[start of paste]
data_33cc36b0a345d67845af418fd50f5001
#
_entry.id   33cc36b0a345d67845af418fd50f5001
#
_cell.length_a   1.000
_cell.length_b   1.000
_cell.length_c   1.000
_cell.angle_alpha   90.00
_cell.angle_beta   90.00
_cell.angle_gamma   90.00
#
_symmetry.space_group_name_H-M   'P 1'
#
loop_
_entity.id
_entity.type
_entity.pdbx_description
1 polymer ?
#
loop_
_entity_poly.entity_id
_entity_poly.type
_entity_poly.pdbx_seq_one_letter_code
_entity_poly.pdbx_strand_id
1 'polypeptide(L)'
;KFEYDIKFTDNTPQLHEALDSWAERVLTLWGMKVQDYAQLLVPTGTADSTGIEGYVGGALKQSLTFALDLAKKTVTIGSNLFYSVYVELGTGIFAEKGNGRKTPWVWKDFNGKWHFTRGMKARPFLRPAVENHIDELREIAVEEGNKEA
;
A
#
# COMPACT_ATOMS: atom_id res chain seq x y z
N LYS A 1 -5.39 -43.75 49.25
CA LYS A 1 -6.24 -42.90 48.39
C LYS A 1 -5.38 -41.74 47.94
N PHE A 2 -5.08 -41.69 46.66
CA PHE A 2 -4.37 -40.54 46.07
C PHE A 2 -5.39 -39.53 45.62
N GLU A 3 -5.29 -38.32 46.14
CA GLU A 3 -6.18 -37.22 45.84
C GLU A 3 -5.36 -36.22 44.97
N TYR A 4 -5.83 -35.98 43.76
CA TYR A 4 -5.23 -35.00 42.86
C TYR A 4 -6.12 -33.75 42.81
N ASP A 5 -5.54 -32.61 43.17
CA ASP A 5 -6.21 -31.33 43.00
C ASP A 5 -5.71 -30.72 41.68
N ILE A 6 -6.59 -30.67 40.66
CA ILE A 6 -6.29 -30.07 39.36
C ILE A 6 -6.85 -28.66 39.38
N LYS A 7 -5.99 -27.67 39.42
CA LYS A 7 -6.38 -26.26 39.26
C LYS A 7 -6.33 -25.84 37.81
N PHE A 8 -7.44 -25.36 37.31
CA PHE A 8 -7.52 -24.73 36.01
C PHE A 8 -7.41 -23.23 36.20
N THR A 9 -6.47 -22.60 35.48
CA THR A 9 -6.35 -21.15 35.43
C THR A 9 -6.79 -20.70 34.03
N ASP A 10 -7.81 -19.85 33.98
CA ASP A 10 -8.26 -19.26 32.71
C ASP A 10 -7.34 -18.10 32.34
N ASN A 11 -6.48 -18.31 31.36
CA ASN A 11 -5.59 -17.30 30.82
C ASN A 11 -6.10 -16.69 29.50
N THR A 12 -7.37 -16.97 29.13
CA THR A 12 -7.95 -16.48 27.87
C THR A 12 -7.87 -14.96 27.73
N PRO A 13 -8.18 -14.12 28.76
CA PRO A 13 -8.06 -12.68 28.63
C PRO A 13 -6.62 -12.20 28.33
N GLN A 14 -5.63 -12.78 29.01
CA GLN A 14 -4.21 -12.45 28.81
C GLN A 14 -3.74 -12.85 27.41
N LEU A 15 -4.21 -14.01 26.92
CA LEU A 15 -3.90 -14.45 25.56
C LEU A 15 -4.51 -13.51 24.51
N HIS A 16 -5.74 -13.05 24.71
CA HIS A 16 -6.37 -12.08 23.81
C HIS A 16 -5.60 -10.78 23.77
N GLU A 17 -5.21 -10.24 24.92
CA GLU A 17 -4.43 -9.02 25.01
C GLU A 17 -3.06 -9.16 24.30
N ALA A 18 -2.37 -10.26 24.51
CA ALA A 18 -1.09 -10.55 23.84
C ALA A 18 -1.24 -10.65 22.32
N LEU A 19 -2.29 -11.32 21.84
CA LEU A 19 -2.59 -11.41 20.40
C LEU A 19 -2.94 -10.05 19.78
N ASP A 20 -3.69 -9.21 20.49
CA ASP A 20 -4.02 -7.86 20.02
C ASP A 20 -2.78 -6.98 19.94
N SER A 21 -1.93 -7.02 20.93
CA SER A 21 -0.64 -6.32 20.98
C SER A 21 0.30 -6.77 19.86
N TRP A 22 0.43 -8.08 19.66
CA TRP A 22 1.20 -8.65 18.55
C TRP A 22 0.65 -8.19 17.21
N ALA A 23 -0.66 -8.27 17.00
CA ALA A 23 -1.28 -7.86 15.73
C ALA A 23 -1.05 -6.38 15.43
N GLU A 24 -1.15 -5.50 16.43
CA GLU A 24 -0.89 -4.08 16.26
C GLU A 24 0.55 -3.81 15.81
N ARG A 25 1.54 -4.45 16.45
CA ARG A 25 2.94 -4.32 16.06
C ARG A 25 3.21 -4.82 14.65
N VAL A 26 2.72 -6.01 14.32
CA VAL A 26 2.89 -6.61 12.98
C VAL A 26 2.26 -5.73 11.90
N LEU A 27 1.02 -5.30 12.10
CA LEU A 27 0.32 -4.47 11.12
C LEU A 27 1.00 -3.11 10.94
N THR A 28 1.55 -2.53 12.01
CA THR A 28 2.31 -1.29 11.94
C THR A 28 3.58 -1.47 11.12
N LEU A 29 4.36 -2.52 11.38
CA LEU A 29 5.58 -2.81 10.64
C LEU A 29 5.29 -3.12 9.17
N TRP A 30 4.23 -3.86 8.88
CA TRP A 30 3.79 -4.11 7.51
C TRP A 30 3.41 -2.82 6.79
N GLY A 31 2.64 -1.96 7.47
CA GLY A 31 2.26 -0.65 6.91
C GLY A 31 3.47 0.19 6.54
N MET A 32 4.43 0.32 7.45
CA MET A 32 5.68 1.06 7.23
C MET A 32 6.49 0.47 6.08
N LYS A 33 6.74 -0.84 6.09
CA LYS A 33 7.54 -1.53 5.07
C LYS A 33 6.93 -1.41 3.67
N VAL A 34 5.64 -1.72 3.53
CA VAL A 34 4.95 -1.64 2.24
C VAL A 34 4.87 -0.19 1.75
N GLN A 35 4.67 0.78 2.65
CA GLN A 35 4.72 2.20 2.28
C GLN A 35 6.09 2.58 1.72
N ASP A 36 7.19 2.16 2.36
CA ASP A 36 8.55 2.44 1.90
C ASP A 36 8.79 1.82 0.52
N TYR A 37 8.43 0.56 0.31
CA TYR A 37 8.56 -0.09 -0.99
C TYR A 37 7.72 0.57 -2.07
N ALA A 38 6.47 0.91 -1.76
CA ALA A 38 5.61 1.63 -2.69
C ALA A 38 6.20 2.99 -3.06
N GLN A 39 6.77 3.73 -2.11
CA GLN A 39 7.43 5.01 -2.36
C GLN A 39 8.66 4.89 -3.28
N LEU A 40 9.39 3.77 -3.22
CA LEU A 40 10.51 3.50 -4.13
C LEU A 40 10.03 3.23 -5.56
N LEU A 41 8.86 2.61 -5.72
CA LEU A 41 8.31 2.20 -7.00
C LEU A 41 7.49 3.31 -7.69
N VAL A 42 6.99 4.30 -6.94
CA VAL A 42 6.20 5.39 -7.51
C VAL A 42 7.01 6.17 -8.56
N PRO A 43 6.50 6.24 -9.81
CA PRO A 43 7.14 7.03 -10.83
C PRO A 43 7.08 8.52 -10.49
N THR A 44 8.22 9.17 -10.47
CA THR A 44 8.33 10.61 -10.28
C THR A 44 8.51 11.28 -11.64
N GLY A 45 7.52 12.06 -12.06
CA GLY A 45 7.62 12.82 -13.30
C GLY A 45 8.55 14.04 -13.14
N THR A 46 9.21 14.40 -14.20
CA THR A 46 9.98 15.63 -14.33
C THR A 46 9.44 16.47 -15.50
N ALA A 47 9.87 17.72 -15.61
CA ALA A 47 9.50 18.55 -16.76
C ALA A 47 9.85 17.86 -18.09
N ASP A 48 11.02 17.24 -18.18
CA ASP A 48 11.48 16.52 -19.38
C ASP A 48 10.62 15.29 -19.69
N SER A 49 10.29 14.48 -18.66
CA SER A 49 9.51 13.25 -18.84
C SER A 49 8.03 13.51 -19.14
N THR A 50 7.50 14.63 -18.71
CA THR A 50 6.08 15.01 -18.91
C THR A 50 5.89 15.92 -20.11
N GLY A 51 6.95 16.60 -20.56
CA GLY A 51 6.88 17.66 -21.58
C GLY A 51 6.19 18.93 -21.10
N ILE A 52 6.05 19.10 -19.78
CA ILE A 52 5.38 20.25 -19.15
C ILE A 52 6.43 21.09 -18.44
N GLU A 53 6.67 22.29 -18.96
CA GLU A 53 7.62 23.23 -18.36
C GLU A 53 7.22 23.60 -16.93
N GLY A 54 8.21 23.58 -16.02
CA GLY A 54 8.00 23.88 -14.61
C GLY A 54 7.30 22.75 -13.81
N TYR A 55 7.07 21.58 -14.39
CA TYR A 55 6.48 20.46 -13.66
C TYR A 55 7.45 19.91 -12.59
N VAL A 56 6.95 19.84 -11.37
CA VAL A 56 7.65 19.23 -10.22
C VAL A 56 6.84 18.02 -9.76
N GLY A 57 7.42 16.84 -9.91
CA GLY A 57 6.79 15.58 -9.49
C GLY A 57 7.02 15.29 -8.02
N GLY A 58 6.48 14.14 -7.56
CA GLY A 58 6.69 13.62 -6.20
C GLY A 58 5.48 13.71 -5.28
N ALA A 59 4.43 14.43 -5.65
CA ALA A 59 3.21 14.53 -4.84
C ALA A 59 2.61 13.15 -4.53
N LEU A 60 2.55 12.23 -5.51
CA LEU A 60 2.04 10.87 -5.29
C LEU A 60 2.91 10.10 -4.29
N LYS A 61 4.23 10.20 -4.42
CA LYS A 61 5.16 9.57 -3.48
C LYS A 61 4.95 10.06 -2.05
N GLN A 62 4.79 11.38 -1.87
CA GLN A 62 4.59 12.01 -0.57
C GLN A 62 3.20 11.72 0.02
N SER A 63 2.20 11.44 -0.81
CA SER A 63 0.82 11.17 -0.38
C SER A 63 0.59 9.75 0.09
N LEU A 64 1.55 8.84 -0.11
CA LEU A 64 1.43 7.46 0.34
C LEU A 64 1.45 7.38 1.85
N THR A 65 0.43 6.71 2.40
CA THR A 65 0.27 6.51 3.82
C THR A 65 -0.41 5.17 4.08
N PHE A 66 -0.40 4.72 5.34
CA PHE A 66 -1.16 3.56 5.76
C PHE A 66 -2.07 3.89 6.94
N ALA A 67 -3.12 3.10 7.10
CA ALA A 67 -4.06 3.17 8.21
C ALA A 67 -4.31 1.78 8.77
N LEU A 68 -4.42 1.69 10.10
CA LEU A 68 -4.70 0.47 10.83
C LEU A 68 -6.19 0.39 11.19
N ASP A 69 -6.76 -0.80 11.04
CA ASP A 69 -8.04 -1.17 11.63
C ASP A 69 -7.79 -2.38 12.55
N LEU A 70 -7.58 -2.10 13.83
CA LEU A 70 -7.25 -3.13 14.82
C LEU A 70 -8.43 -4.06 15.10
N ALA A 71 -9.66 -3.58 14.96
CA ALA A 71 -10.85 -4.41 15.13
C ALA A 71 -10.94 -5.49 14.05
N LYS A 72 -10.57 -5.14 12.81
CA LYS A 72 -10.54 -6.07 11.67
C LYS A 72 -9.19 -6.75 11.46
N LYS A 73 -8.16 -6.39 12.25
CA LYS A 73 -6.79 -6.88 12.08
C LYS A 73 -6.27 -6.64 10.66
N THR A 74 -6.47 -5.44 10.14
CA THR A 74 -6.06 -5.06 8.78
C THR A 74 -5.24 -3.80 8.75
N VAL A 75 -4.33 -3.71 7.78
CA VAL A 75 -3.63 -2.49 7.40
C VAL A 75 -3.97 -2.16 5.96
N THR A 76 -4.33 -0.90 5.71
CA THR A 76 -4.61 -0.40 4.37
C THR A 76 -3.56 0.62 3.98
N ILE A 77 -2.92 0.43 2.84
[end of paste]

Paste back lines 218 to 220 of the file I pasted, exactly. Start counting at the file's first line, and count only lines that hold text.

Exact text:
CA SER A 63 0.82 11.17 -0.38
C SER A 63 0.59 9.75 0.09
N LEU A 64 1.55 8.84 -0.11